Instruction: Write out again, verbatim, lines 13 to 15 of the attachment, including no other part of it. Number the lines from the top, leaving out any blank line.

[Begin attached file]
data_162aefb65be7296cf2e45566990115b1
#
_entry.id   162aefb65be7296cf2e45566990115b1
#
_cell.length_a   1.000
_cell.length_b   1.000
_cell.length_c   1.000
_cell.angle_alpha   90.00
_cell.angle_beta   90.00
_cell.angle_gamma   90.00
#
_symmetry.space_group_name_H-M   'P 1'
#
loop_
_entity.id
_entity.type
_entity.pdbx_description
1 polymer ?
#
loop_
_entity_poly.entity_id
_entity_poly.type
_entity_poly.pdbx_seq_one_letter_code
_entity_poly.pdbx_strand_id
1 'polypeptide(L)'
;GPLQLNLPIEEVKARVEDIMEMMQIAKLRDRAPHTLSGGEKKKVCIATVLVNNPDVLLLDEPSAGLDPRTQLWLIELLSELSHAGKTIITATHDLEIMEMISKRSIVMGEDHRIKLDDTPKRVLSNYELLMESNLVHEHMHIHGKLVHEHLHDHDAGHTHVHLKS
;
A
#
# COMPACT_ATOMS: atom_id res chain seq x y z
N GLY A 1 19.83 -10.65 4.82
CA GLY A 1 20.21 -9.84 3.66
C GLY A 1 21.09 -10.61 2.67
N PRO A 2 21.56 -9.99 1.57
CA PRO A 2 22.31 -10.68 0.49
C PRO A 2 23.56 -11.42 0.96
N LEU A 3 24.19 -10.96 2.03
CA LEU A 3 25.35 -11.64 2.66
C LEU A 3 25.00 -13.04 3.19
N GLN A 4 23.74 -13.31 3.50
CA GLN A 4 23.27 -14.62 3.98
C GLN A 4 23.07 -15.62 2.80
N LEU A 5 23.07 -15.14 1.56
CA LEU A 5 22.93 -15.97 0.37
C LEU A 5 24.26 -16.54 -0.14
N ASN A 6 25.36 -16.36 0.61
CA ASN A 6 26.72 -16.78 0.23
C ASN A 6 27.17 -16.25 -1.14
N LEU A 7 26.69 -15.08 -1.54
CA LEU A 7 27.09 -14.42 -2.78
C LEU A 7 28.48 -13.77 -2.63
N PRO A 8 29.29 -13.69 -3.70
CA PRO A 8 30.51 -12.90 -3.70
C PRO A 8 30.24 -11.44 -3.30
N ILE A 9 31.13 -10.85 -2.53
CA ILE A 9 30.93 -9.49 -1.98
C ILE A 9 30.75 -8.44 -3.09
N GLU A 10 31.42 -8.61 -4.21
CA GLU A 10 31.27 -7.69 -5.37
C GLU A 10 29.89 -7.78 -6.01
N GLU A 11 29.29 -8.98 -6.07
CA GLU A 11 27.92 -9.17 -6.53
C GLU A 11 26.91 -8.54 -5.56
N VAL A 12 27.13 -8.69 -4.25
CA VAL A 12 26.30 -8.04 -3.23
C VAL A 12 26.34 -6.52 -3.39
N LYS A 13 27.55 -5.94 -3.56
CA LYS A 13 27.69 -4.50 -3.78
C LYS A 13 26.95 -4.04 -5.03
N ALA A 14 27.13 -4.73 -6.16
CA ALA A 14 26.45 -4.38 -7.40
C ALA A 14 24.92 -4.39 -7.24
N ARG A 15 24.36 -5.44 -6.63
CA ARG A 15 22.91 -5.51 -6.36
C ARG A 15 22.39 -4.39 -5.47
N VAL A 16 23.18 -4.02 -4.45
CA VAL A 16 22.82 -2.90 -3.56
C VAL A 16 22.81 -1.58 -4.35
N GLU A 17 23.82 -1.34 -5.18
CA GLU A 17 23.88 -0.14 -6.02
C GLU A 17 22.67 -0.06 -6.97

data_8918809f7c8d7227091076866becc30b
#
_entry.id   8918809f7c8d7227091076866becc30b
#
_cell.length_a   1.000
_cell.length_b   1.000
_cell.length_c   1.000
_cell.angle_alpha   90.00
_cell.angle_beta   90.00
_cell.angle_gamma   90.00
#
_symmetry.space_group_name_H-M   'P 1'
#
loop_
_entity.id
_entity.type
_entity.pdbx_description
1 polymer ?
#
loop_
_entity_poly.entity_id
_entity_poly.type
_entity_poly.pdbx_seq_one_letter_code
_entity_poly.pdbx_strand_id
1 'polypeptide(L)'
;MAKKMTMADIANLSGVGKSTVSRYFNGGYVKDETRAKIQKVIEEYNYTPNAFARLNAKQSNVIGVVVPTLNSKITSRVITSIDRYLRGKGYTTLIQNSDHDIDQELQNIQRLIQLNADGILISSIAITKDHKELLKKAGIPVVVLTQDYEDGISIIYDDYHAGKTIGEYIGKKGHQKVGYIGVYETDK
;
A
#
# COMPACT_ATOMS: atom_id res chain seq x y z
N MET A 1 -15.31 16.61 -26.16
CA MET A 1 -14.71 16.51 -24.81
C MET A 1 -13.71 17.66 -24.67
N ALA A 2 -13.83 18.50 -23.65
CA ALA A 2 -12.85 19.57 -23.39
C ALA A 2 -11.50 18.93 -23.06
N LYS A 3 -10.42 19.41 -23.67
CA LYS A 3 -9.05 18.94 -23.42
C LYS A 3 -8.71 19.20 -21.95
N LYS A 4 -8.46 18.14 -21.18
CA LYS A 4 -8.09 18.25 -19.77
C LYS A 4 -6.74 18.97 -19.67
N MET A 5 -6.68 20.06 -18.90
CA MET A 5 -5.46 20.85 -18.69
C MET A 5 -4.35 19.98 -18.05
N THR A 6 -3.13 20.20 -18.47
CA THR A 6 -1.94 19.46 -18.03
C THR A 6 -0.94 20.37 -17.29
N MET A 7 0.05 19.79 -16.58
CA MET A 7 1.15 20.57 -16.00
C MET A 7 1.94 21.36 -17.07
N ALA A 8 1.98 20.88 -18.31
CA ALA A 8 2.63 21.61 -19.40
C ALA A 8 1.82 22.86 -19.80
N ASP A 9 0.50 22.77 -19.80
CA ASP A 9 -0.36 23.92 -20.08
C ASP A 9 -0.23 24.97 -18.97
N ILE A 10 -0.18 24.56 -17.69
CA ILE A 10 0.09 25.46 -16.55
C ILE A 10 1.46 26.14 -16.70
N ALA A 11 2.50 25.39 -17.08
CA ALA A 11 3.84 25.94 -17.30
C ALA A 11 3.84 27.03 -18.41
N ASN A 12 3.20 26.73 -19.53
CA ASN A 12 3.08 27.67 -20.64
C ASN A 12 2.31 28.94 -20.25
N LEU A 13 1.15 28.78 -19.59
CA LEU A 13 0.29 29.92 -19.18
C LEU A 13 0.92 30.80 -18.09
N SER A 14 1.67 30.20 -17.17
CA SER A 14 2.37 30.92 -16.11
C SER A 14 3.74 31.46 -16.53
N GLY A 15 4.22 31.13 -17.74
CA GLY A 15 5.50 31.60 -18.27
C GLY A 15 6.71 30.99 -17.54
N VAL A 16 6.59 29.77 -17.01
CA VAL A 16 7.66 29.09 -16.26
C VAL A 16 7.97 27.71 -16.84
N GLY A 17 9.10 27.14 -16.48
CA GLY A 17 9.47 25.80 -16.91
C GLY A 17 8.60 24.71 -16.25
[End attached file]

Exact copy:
#
loop_
_entity.id